Little darkling,
the Methodist church bell rings through the town
gone still, shut down at ten. Every child slumbers
against the promise of a yellow bus that will take
them too soon. The gas station lights threaten
toward us from the highway.
Little dumb show,
the thrumming hedge releases bats into the air,
a smokestack, a nightshift of flapping when all
other workers sleep. The shift whistle's lost
to the ear like the ragged edge of the bell
that drifts away on the breeze.
Little nothing,
all the water on the bay lays down for us to cross,
smooth as a cake stand, we skate small words
that no one can read. The half-moon, cut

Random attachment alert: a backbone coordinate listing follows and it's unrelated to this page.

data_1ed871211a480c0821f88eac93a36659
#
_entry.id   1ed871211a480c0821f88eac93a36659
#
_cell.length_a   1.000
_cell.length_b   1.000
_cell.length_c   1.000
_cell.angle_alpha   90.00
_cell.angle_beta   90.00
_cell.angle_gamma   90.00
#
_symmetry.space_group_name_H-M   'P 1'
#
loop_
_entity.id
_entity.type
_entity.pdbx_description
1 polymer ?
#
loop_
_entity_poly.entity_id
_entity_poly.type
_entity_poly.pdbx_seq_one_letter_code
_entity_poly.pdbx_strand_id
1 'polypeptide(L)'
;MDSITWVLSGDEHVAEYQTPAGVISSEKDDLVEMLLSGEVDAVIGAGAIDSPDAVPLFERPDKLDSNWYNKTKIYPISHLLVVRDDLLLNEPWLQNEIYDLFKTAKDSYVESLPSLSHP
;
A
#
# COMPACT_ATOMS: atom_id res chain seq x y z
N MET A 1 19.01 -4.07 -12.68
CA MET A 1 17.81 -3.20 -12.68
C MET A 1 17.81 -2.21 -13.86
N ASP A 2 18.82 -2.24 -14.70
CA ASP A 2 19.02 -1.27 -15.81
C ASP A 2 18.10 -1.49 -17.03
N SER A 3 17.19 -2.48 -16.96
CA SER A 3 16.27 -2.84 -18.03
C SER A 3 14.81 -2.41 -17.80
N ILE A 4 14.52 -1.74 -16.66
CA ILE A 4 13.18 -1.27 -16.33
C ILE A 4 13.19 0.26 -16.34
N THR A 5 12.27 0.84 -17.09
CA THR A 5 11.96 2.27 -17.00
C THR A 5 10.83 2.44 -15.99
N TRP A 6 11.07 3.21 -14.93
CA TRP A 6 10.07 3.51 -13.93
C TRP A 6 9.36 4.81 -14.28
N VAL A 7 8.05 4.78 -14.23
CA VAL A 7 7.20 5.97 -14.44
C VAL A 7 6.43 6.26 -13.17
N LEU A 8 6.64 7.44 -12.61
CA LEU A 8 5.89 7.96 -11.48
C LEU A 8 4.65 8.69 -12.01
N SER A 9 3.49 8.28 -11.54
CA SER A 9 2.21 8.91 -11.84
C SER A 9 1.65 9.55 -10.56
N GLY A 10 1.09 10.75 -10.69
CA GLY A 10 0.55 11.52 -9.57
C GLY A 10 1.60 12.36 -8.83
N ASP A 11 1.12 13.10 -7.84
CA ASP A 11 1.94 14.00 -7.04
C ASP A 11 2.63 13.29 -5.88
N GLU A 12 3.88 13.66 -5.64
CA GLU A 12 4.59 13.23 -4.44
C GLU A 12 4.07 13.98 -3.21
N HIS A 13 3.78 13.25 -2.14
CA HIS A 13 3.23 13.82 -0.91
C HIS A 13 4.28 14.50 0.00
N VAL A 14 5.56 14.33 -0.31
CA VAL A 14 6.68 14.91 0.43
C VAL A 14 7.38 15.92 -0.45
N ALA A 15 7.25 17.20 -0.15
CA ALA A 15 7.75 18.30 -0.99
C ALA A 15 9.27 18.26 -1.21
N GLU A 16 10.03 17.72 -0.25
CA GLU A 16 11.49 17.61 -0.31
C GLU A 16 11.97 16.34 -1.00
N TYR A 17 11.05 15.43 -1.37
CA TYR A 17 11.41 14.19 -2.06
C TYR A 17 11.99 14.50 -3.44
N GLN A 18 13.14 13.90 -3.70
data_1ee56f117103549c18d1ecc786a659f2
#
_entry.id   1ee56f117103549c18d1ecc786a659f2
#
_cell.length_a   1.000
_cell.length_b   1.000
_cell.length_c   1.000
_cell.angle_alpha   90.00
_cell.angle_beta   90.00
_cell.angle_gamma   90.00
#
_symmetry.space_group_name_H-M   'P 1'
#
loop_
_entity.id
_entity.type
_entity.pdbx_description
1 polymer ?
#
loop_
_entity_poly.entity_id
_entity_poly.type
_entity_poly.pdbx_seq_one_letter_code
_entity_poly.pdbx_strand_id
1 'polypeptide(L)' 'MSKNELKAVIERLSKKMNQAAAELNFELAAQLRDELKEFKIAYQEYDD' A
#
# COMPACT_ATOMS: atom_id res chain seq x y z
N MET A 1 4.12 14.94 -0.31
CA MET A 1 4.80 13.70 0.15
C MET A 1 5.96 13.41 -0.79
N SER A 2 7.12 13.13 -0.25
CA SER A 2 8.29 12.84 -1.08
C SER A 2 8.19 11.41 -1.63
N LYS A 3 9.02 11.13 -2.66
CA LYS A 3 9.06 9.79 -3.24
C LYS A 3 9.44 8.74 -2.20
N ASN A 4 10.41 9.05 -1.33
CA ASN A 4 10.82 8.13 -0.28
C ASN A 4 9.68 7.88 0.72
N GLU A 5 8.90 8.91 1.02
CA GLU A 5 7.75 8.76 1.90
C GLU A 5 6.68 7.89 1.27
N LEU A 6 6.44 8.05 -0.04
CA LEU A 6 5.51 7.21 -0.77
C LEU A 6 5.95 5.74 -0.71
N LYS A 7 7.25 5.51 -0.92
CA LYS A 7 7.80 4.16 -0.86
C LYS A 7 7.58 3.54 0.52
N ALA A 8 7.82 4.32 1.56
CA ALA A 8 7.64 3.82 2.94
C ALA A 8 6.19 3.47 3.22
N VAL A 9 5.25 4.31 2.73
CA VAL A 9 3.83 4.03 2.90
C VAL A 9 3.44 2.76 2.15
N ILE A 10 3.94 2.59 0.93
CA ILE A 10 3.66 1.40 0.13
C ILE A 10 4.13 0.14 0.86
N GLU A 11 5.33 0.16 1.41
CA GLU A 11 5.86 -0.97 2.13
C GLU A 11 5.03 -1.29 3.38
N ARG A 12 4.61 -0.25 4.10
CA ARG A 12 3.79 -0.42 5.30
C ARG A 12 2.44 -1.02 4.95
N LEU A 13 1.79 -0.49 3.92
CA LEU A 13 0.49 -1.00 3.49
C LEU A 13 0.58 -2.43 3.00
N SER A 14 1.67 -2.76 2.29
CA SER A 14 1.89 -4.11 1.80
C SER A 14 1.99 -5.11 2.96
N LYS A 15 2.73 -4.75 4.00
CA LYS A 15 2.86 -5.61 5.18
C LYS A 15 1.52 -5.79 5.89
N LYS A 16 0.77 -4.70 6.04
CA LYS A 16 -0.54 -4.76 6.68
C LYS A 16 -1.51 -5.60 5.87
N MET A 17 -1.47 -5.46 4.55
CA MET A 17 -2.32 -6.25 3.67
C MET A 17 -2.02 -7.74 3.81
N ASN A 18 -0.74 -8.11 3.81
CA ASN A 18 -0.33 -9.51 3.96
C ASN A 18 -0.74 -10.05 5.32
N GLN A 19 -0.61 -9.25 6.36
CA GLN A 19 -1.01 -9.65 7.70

glass of spectacles, laid on the nightstand
when the lamp is turned out.

Jory M. Mickelson's work has appeared or is forthcoming in The Adirondack Reviw, PoetsArtists, PANK Magazine, New Mexico Poetry Review, and Assaracus and other journals. He is the recipient of the 2011 Academy of American Poet's Prize for the University of Idaho and maintains the blog Literary Magpie (

Boxcar Poetry Review - ISSN 1931-1761